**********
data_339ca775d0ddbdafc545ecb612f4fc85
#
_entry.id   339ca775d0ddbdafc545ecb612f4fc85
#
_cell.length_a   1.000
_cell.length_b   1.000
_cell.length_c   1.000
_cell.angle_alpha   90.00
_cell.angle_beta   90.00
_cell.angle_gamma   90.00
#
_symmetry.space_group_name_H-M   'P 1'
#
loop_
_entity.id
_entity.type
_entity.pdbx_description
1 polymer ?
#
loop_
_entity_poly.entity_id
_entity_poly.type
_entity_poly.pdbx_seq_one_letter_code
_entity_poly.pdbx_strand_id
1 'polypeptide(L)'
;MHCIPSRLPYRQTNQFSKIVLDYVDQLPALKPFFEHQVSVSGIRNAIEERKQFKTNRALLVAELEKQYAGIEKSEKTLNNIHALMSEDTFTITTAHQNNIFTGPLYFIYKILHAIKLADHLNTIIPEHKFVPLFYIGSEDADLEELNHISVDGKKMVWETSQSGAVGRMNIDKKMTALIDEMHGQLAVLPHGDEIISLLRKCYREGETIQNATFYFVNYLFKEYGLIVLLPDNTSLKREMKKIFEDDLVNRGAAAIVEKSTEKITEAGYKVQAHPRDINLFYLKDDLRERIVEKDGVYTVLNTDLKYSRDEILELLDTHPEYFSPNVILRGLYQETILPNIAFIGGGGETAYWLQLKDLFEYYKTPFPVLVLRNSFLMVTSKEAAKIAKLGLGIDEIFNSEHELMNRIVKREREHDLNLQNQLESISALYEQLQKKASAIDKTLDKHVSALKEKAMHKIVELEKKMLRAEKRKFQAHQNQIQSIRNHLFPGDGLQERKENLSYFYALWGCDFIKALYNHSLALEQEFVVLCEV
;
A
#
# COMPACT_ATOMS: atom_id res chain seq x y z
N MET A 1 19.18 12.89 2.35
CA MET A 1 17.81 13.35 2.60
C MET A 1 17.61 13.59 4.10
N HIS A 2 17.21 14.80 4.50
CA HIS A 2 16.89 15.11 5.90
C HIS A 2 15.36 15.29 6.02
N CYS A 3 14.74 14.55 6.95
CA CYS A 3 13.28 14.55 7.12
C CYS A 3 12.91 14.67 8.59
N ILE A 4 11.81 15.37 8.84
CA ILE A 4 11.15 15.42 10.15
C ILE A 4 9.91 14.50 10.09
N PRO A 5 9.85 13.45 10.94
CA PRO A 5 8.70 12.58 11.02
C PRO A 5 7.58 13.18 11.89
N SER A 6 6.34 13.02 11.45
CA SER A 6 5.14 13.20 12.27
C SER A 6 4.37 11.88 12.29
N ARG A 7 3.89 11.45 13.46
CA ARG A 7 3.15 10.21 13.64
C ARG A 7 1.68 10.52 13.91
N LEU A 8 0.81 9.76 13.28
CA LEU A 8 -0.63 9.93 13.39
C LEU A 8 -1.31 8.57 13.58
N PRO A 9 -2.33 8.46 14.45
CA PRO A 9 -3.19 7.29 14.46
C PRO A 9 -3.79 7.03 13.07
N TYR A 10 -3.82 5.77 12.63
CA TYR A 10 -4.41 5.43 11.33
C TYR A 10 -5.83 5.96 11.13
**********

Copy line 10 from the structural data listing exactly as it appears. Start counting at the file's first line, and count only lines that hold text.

_cell.angle_gamma   90.00